Doctor Who

Doctor Who: Planet of Evil – Gothic Horror In Space

Written by Louis Marks and Sydney Newman
Directed by David Maloney

Doctor Who is a British science fiction television series which has been around off and on since 1963. The main character is just known as “The Doctor” and is a Time Lord from the planet Gallifrey. This means he travels through time to various places. One of his favorite places to visit is Earth. Typically, he has a companion traveling with him, usually female, sometimes male, sometimes one of each. He travels in a time machine known as a “Tardis” which is disguised as a British Police booth.

A Time Lord can regenerate if fatally wounded, which has accounted for all the different actors who have played The Doctor throughout the years. In this episode, the Doctor is portrayed by Tom Baker. His traveling companion is Sarah Jane Smith (portrayed by Elisabeth Sladen).

The two materialize in the TARDIS on Zeta Minor. There, some scientists have been conducting experiments and extraction operations. One by one, the members of their research party have been disappearing. What the Doctor and Sarah Jane find is a place that looks deserted, but in reality, has been decimated by attacks from an unknown assailant.

When Sarah Jane returns to the TARDIS for equipment, she is trapped inside when a military detachment finds the TARDIS. They attach a device to it that transports the TARDIS back to their headquarters orbiting the planet.

The two have been split up, but both end up as prisoners of the same group after the Doctor is found standing over the latest fatality and thought to be the perpetrator. Unlike other storylines that keep them apart for most of the story, they are reunited fairly quickly. They manage to get back out on the planet’s surface and encounter the creature that is at the root of the disappearances. One of the military officers tries to defend them and is himself attacked by the creature. Both disappear.

A total of seven have died. The military is determined to treat it as a military matter while the scientist wants to continue the experiments his planet desperately needs to succeed. The Doctor and Sara Jane, meanwhile, are off on their own trying to figure out what exactly is going on.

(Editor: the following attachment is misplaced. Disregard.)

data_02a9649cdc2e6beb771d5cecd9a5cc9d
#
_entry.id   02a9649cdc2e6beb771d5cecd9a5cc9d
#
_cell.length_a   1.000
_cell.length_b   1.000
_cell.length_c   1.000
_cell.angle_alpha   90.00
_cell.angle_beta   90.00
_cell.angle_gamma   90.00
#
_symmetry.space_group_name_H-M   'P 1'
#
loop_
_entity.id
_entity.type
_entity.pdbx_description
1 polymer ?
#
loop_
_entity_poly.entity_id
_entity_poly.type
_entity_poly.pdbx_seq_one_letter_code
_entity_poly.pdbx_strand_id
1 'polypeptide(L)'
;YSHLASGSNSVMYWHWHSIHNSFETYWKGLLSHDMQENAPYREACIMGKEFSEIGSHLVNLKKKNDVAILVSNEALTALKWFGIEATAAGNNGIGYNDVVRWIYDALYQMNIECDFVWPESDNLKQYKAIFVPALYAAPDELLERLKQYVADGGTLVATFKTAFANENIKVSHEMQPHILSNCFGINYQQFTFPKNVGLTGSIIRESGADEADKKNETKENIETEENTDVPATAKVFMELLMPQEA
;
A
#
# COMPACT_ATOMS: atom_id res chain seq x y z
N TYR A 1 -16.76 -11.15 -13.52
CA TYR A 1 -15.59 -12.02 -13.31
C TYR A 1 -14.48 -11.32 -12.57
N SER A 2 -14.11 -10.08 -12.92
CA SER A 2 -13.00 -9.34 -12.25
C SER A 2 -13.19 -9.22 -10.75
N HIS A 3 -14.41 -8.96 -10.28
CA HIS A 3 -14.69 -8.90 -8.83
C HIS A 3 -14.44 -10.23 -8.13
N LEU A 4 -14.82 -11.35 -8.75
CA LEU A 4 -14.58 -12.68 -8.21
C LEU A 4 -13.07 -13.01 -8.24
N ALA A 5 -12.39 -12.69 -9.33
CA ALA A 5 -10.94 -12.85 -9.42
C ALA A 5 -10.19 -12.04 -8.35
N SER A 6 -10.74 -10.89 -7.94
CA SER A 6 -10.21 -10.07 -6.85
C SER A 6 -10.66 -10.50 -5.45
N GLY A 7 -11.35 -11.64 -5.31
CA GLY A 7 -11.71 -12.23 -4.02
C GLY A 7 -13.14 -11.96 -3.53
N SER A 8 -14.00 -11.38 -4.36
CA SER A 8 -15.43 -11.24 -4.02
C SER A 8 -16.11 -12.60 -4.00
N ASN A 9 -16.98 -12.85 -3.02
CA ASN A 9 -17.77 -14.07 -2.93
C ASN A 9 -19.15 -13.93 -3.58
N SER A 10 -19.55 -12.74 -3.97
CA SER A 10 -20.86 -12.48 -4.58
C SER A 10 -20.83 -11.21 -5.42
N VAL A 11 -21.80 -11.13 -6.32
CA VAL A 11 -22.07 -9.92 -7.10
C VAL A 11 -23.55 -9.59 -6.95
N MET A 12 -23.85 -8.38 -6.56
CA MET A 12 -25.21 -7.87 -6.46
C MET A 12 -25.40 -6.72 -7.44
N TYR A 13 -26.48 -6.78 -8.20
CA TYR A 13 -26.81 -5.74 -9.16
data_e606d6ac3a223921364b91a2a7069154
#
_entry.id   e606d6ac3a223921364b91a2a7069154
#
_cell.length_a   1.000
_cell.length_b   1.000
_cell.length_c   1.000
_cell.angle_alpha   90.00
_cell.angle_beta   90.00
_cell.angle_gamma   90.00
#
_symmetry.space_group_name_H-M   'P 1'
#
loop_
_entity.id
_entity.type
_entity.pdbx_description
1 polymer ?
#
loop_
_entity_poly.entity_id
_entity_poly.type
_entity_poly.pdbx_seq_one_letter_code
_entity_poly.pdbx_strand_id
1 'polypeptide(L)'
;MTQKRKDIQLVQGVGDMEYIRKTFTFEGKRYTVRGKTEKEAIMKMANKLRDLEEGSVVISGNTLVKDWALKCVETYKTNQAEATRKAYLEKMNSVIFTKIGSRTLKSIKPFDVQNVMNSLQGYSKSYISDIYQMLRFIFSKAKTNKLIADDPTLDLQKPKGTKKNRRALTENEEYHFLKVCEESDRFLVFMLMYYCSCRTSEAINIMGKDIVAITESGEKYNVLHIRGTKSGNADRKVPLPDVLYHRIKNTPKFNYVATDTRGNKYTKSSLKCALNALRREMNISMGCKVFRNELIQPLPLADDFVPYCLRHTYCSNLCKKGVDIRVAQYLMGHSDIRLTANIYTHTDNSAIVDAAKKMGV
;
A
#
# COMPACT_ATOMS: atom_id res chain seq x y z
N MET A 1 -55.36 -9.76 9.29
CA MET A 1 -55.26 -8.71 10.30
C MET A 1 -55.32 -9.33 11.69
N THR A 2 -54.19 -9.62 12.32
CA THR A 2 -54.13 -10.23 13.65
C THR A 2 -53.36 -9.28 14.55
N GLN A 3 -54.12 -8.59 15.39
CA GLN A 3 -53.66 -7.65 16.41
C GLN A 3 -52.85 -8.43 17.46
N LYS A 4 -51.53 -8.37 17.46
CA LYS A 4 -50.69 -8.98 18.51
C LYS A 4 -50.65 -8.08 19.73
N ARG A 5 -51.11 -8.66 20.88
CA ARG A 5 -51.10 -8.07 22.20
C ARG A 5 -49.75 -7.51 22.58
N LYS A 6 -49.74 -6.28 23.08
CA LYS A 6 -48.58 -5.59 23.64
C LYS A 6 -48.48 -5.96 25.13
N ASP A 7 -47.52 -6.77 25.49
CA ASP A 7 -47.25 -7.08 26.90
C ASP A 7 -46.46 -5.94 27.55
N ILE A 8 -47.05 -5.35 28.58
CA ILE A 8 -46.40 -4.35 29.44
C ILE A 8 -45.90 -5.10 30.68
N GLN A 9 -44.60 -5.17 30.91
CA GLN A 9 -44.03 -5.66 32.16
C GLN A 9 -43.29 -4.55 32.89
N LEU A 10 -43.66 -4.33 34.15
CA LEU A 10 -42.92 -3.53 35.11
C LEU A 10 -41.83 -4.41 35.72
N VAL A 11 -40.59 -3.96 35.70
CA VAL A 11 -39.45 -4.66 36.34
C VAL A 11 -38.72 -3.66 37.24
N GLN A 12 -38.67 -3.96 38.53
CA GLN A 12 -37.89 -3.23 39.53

Planet of Evil does a lot of things right. The characters are written quite well, from the guest cast back to the recurring characters. The story moves along nicely. While adults will recognize parts as being reminiscent of Dr. Jeckyll and Mr. Hyde, there’s enough suspense and mild horror for kids to enjoy as well.

Although it’s obviously a soundstage and a set, I thought the effects for the planet’s surface were better than usual. The hanging red vines – or whatever they were – are still distinctly artificial, but at least come off looking like some strange, faraway place. The creature, however, is a bit odd. He’s obviously some sort of animation blended with the picture in the days before CGI. Still, this is definitely one of the better special effects efforts in the original series run.

The acting here is good. Tom Baker and Elisabeth Sladen are real companions here, and it’s one of the times I really liked Sarah Jane. At times she seemed too much the damsel in distress getting herself into situations where she was in need of rescue. Here she really seems to be more of a companion; an adventurer on the same scale as the Doctor himself. I think a lot of that has to do with the rapport the two share after working together as long as they have. Tom Baker is comfortable in his role as well, and this story is well before he took the Doctor into the bombastic, campy, and over-the-top territory.

The guest cast is fine. Much of the military detachment is the equivalent to the red shirts on Star Trek: they are there to be the bodies as the count runs up throughout the story arc. Frederick Jaeger as Sorenson, the “mad scientist” role, does a good job without taking the role over the top. He portrays Sorenson more subtly than others might have, especially early in the story. Later on, as he becomes more obsessed, it’s ratcheted up a notch and works very well. Prentis Hancock as Salamar, the quintessential military commander is fairly predictable in his actions and manner, but Hancock does well with the role.

Planet of Evil is a good story arc of the original Doctor Who. It’s a great place to show non-fans of the original series what it was all about. I know this was one of the ones my kids stayed pretty interested in throughout our viewing of it. The special effects are remarkably well-done and the acting is good. The story holds interest and provides a good balance of suspense and mystery.


• Commentary with Tom Baker, Elisabeth Sladen, Prentice Hancock, and Philip Hinchcliffe
• A Darker Side
• Planetary Performance
• Studio Scene
• Continuities

2 replies »

  1. Planet of Evil is one of my favourites of that particular season, and like the best of this particular era of Who, it combines several influences. Jeykell and Hyde, as you picked up on, but also the classic Sci-Fi Movie “Forbidden Planet” starring a young Leslie “Don’t Call Me Shirley” Nielsen, and perhaps in-directly Shakespeare’s “The Tempest”

    • This was a great era of Who, and it was what got me started on the show. Too many people focus on the cheap effects and not on the stories which are great. I have not seen Forbidden Planet, so that’s one I’ll have to add.